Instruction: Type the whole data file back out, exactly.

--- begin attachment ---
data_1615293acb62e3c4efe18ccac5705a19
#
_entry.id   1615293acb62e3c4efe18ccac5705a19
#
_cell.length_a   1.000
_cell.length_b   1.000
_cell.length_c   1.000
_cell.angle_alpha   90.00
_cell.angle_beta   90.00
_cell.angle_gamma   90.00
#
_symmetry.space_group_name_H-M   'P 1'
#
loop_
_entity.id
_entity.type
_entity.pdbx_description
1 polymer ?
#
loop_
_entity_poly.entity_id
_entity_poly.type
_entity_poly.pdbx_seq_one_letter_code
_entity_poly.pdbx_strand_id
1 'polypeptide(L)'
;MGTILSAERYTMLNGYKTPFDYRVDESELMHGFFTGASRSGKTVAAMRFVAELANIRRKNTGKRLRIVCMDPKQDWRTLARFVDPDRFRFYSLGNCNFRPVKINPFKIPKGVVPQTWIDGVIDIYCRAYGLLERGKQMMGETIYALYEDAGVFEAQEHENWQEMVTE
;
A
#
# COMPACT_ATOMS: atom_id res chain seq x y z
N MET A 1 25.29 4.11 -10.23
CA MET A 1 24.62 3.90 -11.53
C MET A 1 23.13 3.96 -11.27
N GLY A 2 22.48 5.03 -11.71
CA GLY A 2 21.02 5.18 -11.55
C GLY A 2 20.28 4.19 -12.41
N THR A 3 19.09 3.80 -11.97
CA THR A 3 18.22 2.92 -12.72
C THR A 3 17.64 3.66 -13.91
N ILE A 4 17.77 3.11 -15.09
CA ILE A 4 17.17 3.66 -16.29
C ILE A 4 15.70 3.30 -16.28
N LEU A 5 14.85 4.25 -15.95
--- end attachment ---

data_1615293acb62e3c4efe18ccac5705a19
#
_entry.id   1615293acb62e3c4efe18ccac5705a19
#
_cell.length_a   1.000
_cell.length_b   1.000
_cell.length_c   1.000
_cell.angle_alpha   90.00
_cell.angle_beta   90.00
_cell.angle_gamma   90.00
#
_symmetry.space_group_name_H-M   'P 1'
#
loop_
_entity.id
_entity.type
_entity.pdbx_description
1 polymer ?
#
loop_
_entity_poly.entity_id
_entity_poly.type
_entity_poly.pdbx_seq_one_letter_code
_entity_poly.pdbx_strand_id
1 'polypeptide(L)'
;MGTILSAERYTMLNGYKTPFDYRVDESELMHGFFTGASRSGKTVAAMRFVAELANIRRKNTGKRLRIVCMDPKQDWRTLARFVDPDRFRFYSLGNCNFRPVKINPFKIPKGVVPQTWIDGVIDIYCRAYGLLERGKQMMGETIYALYEDAGVFEAQEHENWQEMVTE
;
A
#
# COMPACT_ATOMS: atom_id res chain seq x y z
N MET A 1 25.29 4.11 -10.23
CA MET A 1 24.62 3.90 -11.53
C MET A 1 23.13 3.96 -11.27
N GLY A 2 22.48 5.03 -11.71
CA GLY A 2 21.02 5.18 -11.55
C GLY A 2 20.28 4.19 -12.41
N THR A 3 19.09 3.80 -11.97
CA THR A 3 18.22 2.92 -12.72
C THR A 3 17.64 3.66 -13.91
N ILE A 4 17.77 3.11 -15.09
CA ILE A 4 17.17 3.66 -16.29
C ILE A 4 15.70 3.30 -16.28
N LEU A 5 14.85 4.25 -15.95